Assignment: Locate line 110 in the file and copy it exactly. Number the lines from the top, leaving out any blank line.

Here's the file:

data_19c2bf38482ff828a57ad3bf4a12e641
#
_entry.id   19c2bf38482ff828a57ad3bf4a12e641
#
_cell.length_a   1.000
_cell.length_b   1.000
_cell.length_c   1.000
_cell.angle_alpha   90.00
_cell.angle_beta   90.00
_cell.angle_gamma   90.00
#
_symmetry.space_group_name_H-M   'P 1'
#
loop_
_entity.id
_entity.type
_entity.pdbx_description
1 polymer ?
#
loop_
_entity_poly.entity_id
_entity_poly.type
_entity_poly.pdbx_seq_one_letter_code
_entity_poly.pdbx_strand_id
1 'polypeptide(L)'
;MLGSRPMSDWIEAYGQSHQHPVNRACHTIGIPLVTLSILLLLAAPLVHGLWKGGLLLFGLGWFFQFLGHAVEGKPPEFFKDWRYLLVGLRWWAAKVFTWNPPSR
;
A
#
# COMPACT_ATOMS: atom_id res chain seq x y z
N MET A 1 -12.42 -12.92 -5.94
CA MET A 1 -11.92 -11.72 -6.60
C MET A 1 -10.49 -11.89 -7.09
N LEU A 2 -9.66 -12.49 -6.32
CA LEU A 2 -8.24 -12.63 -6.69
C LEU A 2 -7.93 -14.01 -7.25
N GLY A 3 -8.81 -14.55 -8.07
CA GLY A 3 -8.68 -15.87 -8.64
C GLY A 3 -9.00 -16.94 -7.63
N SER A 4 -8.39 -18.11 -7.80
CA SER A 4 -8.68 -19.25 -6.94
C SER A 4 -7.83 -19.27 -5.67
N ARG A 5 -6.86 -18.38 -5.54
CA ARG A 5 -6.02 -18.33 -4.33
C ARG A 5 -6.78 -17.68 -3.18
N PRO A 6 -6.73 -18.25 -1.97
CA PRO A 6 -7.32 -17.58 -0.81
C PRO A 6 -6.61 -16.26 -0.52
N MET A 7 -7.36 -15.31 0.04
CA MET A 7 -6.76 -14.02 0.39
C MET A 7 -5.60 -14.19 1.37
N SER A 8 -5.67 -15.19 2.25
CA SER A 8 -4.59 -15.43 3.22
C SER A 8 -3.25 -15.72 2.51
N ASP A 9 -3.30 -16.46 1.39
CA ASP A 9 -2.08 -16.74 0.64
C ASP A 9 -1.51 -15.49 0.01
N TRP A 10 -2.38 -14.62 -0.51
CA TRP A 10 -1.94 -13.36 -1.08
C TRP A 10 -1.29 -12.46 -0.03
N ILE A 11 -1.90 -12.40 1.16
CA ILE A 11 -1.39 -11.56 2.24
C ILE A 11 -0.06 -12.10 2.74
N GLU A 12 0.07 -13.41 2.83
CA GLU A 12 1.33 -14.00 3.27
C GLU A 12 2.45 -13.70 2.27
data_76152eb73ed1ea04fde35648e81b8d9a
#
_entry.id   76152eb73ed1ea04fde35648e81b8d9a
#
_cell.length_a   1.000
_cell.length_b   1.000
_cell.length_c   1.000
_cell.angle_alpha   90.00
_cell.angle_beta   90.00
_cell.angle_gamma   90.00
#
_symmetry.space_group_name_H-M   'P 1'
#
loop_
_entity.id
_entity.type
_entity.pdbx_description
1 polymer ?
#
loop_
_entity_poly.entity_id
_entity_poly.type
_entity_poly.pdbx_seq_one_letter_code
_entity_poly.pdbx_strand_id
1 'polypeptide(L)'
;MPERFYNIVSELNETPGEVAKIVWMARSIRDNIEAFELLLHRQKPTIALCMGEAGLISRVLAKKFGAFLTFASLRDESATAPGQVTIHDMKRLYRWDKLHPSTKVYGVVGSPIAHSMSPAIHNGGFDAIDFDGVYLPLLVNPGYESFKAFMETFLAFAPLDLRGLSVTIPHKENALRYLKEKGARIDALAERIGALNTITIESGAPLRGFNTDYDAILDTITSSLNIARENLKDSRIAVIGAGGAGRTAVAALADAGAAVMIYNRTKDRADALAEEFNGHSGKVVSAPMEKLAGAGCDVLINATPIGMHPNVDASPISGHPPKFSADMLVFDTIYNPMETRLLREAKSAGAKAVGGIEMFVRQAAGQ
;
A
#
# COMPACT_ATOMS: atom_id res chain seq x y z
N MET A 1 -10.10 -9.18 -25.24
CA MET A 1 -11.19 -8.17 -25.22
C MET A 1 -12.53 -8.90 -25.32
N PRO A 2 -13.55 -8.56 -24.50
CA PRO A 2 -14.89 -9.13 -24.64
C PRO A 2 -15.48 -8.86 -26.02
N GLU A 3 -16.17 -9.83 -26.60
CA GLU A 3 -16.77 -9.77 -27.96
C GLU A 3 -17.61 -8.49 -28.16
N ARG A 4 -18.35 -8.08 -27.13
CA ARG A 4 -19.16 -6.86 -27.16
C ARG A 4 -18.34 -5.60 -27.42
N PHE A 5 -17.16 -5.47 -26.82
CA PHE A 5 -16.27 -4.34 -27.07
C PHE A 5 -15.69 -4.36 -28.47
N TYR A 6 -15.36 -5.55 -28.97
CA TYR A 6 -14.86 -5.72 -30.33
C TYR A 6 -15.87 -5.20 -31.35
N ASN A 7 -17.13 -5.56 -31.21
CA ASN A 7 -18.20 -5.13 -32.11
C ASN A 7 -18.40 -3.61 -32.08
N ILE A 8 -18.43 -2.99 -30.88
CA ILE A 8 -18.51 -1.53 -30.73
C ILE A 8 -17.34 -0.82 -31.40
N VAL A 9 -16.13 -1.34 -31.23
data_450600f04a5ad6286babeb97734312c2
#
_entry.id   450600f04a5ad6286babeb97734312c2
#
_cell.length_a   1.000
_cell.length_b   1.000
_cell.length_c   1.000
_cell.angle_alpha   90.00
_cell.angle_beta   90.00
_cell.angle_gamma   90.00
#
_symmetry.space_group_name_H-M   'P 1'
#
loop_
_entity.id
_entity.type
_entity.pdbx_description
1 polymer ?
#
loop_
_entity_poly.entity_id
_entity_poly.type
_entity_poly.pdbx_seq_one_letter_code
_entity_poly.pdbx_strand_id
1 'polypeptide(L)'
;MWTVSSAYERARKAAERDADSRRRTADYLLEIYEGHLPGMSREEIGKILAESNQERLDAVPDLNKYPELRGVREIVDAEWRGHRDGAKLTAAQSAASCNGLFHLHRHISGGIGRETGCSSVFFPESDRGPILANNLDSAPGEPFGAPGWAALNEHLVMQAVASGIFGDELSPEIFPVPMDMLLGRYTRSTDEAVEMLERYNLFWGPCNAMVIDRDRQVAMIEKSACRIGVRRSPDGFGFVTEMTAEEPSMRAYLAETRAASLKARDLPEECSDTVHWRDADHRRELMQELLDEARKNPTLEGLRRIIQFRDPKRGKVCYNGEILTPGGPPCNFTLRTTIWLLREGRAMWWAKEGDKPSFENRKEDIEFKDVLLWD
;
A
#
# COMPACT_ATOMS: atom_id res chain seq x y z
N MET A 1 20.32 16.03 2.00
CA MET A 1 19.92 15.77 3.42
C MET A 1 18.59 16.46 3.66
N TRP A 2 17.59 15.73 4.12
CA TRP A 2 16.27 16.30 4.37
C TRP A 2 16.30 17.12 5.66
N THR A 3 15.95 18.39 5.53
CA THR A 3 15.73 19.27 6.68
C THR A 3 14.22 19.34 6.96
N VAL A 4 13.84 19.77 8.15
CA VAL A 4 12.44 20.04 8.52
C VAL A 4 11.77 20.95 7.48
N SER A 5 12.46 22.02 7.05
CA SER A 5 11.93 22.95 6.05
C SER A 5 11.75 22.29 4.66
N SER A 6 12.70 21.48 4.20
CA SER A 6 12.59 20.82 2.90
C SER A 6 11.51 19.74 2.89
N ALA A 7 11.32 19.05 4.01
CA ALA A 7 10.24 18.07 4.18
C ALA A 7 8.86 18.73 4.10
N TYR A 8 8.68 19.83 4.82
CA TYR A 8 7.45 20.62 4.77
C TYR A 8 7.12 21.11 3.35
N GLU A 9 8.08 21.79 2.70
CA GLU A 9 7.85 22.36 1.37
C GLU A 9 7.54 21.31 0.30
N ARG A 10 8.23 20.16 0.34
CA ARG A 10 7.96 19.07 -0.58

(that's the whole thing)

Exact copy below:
CA PHE A 5 -16.27 -4.34 -27.07